By Paul McBeth
You may have missed it, but the government gave a nod to a worthy tome from the Productivity Commission this week, saying it's looking at the problem of home affordability and wants to crack on with something to fix it.
That something is still up in the air, with the official response boiled down to a raft of new research, some tweaks to laws that are already being reformed, and a heavy hint the government will start leaning on councils to free up land supply for developers to come in and build homes at the bottom end of the market.
The one thing Finance Minister Bill English was clear on is that he doesn't want to take a great big whack at existing property owners' house values, he just wants to make it easier for first-home buyers to get themselves on the ladder without killing themselves.
You could be forgiven for thinking 'so what'. And that was largely the same response from most pundits who couldn't get themselves excited about a 'softly-softly' approach that wasn't going to show any tangible detail for at least another six months.
It's a fair enough assumption to make that if you can free up more land to build low-cost housing, then the prices of those homes should be cheaper - after all it's a straight supply and demand graph.
But it's not that simple.
We've got massive construction efforts in the pipelines with Christchurch city to rebuild, major roading projects to roll out, a nationwide broadband infrastructure to construct, not to mention the usual school and hospital building that goes on.
That's going to take up the time and effort of the country's big construction firms, so what's left over to throw up a few thousand residential houses for people at the bottom end of the market with less dosh to spend?
Well the government seems to think it can magically bring down the costs of delivering these houses by tweaking legislation and freeing up land so much so as to make it a compelling business case.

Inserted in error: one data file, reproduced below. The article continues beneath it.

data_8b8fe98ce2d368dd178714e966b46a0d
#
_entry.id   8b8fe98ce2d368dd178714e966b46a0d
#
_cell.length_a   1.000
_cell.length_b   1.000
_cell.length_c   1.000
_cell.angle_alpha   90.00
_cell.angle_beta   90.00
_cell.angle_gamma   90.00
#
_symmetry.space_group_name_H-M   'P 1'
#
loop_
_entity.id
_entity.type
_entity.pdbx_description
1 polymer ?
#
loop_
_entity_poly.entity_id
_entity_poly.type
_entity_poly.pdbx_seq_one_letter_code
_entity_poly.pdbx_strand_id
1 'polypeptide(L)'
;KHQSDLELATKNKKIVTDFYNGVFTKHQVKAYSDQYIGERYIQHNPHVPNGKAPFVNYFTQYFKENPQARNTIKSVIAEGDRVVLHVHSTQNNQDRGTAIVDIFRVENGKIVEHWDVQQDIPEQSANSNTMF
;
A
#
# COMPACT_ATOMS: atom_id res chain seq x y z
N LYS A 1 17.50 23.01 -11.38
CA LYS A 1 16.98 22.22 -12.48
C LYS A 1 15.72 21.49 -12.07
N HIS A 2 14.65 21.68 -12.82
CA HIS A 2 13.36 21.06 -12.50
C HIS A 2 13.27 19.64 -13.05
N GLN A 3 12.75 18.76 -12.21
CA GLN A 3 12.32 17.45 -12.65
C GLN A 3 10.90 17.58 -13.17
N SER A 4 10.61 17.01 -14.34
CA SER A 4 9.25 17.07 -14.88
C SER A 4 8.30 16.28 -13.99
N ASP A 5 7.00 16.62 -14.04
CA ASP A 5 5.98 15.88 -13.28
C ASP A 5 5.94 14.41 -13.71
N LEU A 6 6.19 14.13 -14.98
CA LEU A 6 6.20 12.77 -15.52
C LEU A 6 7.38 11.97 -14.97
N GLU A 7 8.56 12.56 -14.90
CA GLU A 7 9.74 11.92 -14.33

Oh yeah, and it's also got a study into how the construction sector prices things so it can get a handle on those things, just in case all doesn't go to plan, and things like sector capacity do actually feed into pricing.
That's all well and good, but it takes a decent leap of faith from those who didn't jump on to the property bandwagon during the boom times and don't have a spare $400,000 lying around to get a foot on the bottom rung of the ladder.
The case is hardly strengthened by the government's dismal view of the construction sector, which it says is one of the "least productive and efficient contributors to the economy," according to English and Economic Development Minister Steven Joyce's glossy report on building the business growth agenda.
The report points out that New Zealand's construction accounts for about 4 percent of gross domestic product - about half the rate in Australia, the US and UK - and not nearly productive enough to raise the wages of its workers who are typically at the bottom of the socio-economic heap themselves.
What's more, even if the potential tweaks do build enough of a margin to incentivise low-end housing for developers and builders, there's no guarantee the stock will be any good.
The Productivity Commission report was scathing of the poor quality of New Zealand's $625 billion housing stock, with the most common issue being damp and cold homes.
The commission identified a 2011 survey by building and construction research outfit BRANZ, which found the condition of local housing hasn’t changed much since the mid-1990s, and earlier reports showed owners spent less on maintenance than expected.
What's more, it was significantly worse for renters than it was for owner-occupiers.
To top things off, the government wasn't that keen on tackling the state of rental property, saying there's no work to consider rental stock and noting "quality standards can work against housing affordability by increasing the cost of housing."
Which makes sense if the government's focus is on trying to make sure housing supply will keep a lid on prices, but seems pretty short-sighted given the extend of people renting.
So if you're looking to get into the market and you're not wearing a white-collar, try not to spend too much at the hospital.
And if you're on your way to being freehold, you can probably exhale now.